The acrylic latex binders of this invention are particularly advantageous for use in aqueous coating compositions, such as acrylic latex paint compositions. The first advantage is that the coating compositions prepared from these latexes unexpectedly exhibit better abrasion resistance when compared to coatings utilizing a similar acrylic latex binder which was stabilized with APE surfactants, which are standard for use in the manufacture of acrylic latex binders. The second advantage is that the acrylic latex binders of the present invention have narrow particle size distribution, resulting in much better gloss in coatings prepared with the inventive acrylic latex, when compared to coatings prepared from similar conventional acrylic latexes stabilized with APE surfactants. The third advantage of the acrylic latex binders of the present invention is that they provide freeze-thaw stability to acrylic latex paint compositions which utilize such acrylic latex binders, compared to latex binders prepared with nonpolymerizable, hydrophobically-modified saccharides falling outside the scope of the present invention. Finally, these binders may be free of APE surfactants and, therefore, may be more environmentally friendly.
The saccharide stabilizer used during emulsion polymerization to stabilize the acrylic latex binders of the present invention must provide stability during polymerization, with no or essentially no coagulum being generated. This is one of the most important parameters in the synthesis of the emulsion polymers, as coagulum will create problems in the manufacture of the latex and will result in adverse effects in film formation properties of the aqueous coatings employing the latex binders. In addition, the latex binders must be stable from phase separation after preparation, meaning that the acrylic polymer particles do not agglomerate and/or settle subsequent to polymerization, but remain dispersed in the aqueous phase. Furthermore, the latex binders must possess excellent shear stability in order to be transported from one location to another, such as by pumping through pipes during processing, or transportation after manufacture, and to allow for vigorous mixing of ingredients in the paint manufacturing process.
The latex binders stabilized by the saccharide stabilizers should dry to give a clear, smooth, glossy and water-resistant film. The saccharide stabilizer used to stabilize the latex binders must impart uniform particle size, or narrow particle size distribution, in order to provide better packing of the latex polymer particles in paints and to enhance gloss of the paint. Also, the latex binders according to this invention should provide latex paints which withstand repeated cycles of freezing/thawing.
The latex binder stabilized with the saccharide must provide sufficient abrasion resistance in order to function as a binder in the acrylic latex paint composition. Generally, the level of abrasion resistance required of a latex paint will depend upon the anticipated end-use of the paint. However, higher levels of abrasion resistance are desirable in semi-gloss and flat paint formulations. The latex binders according to this invention must have rheological behaviour (levelling, brush drag, thixotropy) comparable to that of alkyd paints, as these properties are important in the applications of paint.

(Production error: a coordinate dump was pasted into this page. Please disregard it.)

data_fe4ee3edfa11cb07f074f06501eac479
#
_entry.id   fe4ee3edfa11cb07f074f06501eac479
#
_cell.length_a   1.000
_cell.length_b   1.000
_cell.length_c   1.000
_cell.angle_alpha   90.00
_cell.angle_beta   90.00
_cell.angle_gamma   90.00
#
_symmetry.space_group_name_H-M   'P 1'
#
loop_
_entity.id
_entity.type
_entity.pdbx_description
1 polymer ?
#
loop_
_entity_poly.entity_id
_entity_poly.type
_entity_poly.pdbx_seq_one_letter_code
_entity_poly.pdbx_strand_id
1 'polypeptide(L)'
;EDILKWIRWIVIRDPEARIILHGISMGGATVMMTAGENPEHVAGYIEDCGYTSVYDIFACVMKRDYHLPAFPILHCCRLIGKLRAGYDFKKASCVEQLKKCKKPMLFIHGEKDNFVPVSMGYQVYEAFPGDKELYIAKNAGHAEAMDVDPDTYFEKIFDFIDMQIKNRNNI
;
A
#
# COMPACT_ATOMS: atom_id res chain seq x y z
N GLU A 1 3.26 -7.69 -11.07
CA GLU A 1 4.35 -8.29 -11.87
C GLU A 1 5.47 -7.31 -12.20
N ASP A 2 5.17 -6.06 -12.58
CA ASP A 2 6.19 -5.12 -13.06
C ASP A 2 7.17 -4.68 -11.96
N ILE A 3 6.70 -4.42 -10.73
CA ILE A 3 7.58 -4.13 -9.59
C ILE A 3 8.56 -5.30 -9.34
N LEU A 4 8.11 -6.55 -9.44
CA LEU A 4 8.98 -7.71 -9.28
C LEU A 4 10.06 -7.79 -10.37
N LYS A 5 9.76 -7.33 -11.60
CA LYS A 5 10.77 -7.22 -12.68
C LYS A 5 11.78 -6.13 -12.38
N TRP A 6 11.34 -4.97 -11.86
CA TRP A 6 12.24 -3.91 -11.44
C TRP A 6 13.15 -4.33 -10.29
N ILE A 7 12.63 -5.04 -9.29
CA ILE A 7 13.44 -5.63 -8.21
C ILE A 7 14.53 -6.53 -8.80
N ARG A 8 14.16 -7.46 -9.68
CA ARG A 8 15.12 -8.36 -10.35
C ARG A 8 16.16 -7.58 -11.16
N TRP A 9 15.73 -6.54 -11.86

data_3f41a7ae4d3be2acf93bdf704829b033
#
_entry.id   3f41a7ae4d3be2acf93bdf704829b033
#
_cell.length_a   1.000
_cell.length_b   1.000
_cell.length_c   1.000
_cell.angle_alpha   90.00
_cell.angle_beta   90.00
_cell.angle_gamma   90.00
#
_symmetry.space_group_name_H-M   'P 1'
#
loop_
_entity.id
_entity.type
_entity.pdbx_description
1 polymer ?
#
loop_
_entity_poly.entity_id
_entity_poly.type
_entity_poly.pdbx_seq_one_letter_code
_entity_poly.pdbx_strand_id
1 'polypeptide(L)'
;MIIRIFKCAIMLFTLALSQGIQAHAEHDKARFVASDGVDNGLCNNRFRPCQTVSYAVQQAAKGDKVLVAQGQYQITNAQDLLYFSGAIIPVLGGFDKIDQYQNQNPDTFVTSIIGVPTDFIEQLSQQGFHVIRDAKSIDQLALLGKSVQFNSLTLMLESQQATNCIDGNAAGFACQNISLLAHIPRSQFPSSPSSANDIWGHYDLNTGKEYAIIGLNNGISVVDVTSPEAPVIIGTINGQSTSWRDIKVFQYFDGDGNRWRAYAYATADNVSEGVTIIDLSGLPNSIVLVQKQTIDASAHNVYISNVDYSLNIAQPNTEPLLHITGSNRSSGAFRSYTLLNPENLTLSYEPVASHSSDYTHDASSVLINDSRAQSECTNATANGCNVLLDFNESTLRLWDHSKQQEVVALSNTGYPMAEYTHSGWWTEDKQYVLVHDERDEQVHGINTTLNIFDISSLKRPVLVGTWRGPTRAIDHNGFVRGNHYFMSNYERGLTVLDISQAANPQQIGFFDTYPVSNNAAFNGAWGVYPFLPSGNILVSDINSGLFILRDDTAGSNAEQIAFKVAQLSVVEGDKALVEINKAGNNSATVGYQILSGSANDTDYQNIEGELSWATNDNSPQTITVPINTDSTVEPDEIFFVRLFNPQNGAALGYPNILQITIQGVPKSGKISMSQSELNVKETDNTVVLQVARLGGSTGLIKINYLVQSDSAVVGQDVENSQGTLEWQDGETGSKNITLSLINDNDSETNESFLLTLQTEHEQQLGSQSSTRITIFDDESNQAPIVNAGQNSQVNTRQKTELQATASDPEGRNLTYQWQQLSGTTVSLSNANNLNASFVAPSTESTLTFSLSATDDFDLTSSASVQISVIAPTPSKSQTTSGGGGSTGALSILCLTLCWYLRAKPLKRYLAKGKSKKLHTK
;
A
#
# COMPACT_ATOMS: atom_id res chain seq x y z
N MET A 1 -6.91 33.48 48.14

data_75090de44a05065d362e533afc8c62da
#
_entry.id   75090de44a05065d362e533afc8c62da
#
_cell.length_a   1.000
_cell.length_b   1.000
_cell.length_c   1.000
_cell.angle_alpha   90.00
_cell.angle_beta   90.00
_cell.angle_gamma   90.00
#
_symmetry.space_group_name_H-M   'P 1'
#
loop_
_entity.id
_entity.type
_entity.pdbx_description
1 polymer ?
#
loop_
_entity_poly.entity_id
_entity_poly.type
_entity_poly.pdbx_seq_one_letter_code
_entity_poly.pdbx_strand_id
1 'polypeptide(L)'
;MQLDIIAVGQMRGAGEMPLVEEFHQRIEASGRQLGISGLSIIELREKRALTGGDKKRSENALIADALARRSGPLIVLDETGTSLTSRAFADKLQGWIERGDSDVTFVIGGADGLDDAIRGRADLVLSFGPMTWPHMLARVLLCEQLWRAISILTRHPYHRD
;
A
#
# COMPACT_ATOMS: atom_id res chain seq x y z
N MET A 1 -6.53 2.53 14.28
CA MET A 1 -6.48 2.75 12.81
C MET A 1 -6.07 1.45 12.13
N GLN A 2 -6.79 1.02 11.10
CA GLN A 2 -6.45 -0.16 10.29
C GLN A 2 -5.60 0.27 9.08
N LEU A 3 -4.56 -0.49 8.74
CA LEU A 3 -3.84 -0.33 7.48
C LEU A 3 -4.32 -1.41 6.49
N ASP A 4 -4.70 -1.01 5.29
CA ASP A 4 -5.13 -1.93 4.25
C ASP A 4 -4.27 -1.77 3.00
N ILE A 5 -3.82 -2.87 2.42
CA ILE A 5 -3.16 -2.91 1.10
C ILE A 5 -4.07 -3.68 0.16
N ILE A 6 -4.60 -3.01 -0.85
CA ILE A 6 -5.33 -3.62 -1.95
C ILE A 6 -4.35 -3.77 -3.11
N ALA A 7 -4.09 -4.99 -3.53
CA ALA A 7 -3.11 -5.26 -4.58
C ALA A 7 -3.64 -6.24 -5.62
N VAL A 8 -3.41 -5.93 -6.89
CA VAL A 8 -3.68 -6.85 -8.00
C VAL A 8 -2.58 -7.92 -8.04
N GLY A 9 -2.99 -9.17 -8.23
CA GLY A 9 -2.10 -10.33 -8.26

It now has been discovered that certain nonpolymerizable, hydrophobically-modified saccharide surfactants, or stabilizers, meet the above requirements. In fact, the nonpolymerizable saccharide stabilizers of the present invention not only are suitable replacements for APE surfactants in preparing acrylic latex binders, but the paints prepared utilizing latexes prepared in the presence of the saccharide stabilizers surprisingly were found to exhibit superior properties compared to those paints prepared with latexes stabilized with APE surfactants. By nonpolymerizable, it is meant that the saccharide stabilizers are absent of groups which would render the saccharide stabilizers polymerizable with monomers used to prepare the acrylic latexes. One example of such a group is an α,β-ethylenically unsaturated group. Examples of polymerizable saccharides, which are exclusive of the saccharide stabilizers of the present invention, are disclosed in U.S. Pat. No. 5,563,252, in the name of Thomaides et al.
It is essential that the saccharide stabilizer comprise an amount of monosaccharide units which is effective to provide the acrylic latex paints which employ such latex binders with freeze-thaw stability. By monosaccharide unit, it is meant a polyhydroxy aldehyde or polyhydroxy ketone which cannot be broken down by hydrolysis, as described/defined in Encyclopedia of Chemical Technology, Fourth Edition; pp. 912, 918. Preferably, the monosaccharide units are selected from the group consisting of 5-carbon polyhydroxy aldehydes, 6-carbon polyhydroxy aldehydes, 5-carbon polyhydroxy ketones, and 6-carbon polyhydroxy ketones. Most preferably, saccharides comprising 6-carbon polyhydroxy aldehydes and 6-carbon polyhydroxy ketones are preferred as starting materials for the saccharide stabilizers. The monosaccharide units preferably are linked by glycosidic bonds.